from an expert in the field:
Richard P. Phelps is the founder of the Nonpartisan Education Review and the
author of The Effect of Testing on Student Achievement: 1910–2010 (
International Journal of Testing, 2012; not available at Costco).
Should offshore bank
accounts be taxable?
may be the most useful eval-
uation method available for
endeavors. it provides deci-
sion-makers with informa-
tion available from no other source.
decades of research comparing the consis-
tency of different teachers’ evaluations of identical
student work with that of standardized tests have
found much wider variance among teachers. One
paper considered too poor for a passing grade by
some might be rated excellent by others. this type
of experiment has been repeated many times, and
always with similar results: teachers’ marks are a
very unreliable means of measurement.
Most U.S. education professors deride stan-
dardized testing. But much of their research is
fraudulent—incorporating selective references,
fudged definitions and calculations, and other
an absence of standardized testing typically
fosters social promotion, a practice that results in
courses being taught at grade level for the self-
motivated, advanced kids. Conversely, any kids
who are struggling get thumb-twiddling study
halls that teach nothing.
an absence of standardized testing increases
schools’ reliance on teacher grading, which is
more idiosyncratic. independent teachers narrow
the curriculum to what they personally prefer and
teach to it. Students learn a teacher’s preferences
and how to manipulate the teacher’s perceptions.
Many teachers grade students on class participa-
tion, perceived effort, comportment; they might
also compensate for socioeconomic background.
actual subject-matter mastery is just one among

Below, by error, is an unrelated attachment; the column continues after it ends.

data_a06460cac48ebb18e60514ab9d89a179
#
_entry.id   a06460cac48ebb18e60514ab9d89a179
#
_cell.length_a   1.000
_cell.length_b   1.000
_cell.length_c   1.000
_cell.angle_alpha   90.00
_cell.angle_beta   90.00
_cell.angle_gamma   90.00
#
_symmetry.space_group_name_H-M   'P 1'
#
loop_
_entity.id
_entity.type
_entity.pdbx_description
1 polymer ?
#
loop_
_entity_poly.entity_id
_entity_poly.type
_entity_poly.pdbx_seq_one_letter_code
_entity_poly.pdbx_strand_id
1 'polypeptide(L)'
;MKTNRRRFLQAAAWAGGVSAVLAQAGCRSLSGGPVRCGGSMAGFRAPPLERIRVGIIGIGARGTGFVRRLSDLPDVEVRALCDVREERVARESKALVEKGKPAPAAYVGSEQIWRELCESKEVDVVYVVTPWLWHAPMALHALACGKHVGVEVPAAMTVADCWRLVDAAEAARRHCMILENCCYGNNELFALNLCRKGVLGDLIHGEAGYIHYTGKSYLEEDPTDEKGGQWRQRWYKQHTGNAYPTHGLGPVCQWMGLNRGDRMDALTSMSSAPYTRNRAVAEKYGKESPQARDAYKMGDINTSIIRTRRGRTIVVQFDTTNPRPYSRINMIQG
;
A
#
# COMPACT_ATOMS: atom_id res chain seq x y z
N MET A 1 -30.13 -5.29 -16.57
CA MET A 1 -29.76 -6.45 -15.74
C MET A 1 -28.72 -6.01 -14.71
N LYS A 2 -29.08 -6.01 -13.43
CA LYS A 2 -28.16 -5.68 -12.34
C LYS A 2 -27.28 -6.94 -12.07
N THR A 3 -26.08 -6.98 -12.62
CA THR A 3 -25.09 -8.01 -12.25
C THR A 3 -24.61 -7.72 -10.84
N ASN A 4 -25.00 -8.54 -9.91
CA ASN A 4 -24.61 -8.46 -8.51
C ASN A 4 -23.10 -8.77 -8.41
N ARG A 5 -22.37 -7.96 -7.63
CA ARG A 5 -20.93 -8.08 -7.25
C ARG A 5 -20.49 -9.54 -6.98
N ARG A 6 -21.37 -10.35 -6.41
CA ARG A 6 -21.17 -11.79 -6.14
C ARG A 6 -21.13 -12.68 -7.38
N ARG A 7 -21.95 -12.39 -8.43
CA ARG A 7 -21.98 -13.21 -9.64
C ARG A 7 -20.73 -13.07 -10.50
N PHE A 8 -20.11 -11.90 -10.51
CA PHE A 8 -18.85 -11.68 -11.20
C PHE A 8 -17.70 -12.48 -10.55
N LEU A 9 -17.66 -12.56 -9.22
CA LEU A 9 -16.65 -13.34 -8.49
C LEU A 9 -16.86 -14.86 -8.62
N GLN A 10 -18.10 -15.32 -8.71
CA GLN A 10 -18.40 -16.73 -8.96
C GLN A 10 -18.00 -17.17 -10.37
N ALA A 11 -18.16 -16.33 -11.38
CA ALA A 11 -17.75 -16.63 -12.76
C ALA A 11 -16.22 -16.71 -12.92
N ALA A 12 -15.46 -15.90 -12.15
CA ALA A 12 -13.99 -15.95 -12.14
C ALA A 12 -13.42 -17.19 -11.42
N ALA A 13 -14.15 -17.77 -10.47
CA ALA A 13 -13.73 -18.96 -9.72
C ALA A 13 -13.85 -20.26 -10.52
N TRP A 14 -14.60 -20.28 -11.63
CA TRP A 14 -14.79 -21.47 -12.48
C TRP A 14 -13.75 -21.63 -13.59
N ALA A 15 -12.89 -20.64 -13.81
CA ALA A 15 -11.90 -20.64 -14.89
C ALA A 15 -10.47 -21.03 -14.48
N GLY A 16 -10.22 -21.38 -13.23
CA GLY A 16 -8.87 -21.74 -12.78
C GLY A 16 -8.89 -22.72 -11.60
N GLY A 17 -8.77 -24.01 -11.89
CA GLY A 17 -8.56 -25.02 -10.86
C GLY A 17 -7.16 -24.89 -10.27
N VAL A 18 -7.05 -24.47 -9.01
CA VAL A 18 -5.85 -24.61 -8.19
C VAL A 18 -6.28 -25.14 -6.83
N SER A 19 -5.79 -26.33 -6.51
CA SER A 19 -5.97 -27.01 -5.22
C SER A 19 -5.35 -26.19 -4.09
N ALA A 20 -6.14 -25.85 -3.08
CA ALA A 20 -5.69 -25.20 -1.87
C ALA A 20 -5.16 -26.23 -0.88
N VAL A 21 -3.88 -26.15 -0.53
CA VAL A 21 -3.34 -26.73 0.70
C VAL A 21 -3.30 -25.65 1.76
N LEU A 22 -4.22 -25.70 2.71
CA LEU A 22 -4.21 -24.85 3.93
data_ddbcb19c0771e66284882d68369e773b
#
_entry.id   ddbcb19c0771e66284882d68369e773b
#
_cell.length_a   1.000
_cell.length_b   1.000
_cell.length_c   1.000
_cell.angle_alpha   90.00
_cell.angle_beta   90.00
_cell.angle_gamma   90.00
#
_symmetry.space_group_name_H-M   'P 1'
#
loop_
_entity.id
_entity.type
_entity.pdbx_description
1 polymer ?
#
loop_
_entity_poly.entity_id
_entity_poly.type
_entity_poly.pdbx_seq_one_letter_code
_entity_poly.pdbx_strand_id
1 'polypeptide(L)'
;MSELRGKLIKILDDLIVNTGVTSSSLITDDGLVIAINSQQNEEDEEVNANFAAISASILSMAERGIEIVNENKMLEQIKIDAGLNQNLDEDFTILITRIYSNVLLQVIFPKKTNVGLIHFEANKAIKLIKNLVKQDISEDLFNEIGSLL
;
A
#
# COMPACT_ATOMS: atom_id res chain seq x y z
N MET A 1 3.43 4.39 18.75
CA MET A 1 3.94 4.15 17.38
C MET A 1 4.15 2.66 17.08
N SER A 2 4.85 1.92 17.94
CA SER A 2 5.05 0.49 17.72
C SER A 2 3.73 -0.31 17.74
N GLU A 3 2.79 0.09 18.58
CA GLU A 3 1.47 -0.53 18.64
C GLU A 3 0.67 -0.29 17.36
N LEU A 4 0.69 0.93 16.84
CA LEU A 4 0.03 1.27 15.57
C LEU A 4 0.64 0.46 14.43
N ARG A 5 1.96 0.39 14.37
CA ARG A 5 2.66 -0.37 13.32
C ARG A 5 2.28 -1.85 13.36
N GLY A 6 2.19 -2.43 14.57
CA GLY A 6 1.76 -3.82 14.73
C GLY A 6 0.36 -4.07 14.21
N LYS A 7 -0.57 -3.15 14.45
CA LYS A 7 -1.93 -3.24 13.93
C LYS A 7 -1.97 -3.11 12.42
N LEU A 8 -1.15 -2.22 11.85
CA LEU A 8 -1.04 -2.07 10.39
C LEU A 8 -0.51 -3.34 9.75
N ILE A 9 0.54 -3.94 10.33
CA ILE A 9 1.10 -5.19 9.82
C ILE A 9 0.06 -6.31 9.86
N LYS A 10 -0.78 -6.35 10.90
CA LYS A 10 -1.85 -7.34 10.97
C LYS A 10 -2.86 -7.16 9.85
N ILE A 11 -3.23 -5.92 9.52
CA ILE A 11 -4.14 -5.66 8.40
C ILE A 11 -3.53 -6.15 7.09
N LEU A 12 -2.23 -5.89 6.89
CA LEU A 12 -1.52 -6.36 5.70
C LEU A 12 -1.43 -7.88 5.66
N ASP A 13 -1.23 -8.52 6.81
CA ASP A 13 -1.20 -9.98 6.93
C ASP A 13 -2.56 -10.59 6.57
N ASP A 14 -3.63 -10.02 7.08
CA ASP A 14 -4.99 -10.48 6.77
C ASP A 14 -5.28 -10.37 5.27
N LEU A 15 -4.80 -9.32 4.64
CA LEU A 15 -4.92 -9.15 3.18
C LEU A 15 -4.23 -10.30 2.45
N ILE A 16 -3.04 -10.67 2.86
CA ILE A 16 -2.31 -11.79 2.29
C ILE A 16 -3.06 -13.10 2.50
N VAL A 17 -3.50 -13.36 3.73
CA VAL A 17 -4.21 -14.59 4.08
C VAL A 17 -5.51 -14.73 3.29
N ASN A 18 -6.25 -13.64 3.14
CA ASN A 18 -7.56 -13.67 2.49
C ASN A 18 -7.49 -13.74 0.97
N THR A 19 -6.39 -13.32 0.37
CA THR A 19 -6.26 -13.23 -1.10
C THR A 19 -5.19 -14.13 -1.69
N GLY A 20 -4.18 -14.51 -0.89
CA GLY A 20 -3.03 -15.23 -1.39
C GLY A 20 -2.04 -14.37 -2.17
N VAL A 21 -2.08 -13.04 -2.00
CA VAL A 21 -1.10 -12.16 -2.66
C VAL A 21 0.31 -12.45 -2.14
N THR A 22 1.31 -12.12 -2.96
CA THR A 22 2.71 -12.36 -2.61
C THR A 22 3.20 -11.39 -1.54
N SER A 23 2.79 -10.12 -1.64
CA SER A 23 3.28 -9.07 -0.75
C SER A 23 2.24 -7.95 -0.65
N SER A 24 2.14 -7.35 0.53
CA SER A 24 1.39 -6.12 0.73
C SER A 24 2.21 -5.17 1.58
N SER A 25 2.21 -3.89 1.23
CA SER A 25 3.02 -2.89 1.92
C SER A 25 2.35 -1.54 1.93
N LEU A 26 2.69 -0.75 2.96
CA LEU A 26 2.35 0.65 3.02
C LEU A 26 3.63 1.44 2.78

many factors considered.
Percentage reflects votes
received by July 16, 2013.
YES: 97% NO: 3%
Are U.S. manufacturing
jobs still important to the
votes received by
June 30, 2013.
from an expert in the field:
Karen Zittleman is a teacher and educational author focusing on teacher
effectiveness and educational equity. She most recently co-authored
Teachers, Schools, and Society (McGraw-Hill, 2013; not available at Costco).
teStS theMSelveS are
not bad. a test can tell us
not only how well students
are learning, but, just as
important, what students
have not learned. But not all
tests deserve cheers. When tests diminish learning
to a single score, it is called high-stakes testing and
can seriously hamper education. in recent years,
the United States has built a damaging high-stakes
testing culture, using standardized tests.
Standardized tests in math and reading have
been mandated by the federal government and
implemented in different ways in different states.
they are used to determine which students get promoted, graduate or are destined to drop out; which
teachers keep their jobs or get raises or are fired;
which schools stay open and which are closed.
as testing pressure builds, schools, teachers
and students devote one-third or more of the
school year to test preparation. Classes in history,
science, language, arts and other subjects not
tested are de-emphasized or ignored. this narrowing of the curriculum to fit the test creates scripted
lessons, scripted teachers and scripted students. if
test scores increase in a school, alfie Kohn—a
leading figure in progressive education—advises
parents to ask, “What did you have to sacrifice
about my child’s education to raise those scores?”
What’s the answer? Perhaps Finland can offer
some ideas. Finland trusts well-trained teachers to
create a curriculum as well as tests that recognize
the uniqueness of each student. Students take only
one standardized test when they complete high
school so that Finnish schools can be compared
internationally. Without a culture of standardized
testing, Finland’s students achieve at or near the
top of all nations, a powerful lesson for us.
We need to challenge today’s clamor for
increased testing. raising standardized test scores
is completely different from helping students to
learn. every hour spent on such test preparation is
an hour not spent helping students to think criti-
cally and creatively, to tackle controversial issues
and to love learning. C
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the individuals or organizations
represented and are presented
to foster discussion. Costco and
The Costco Connection take no
position on any Debate topic.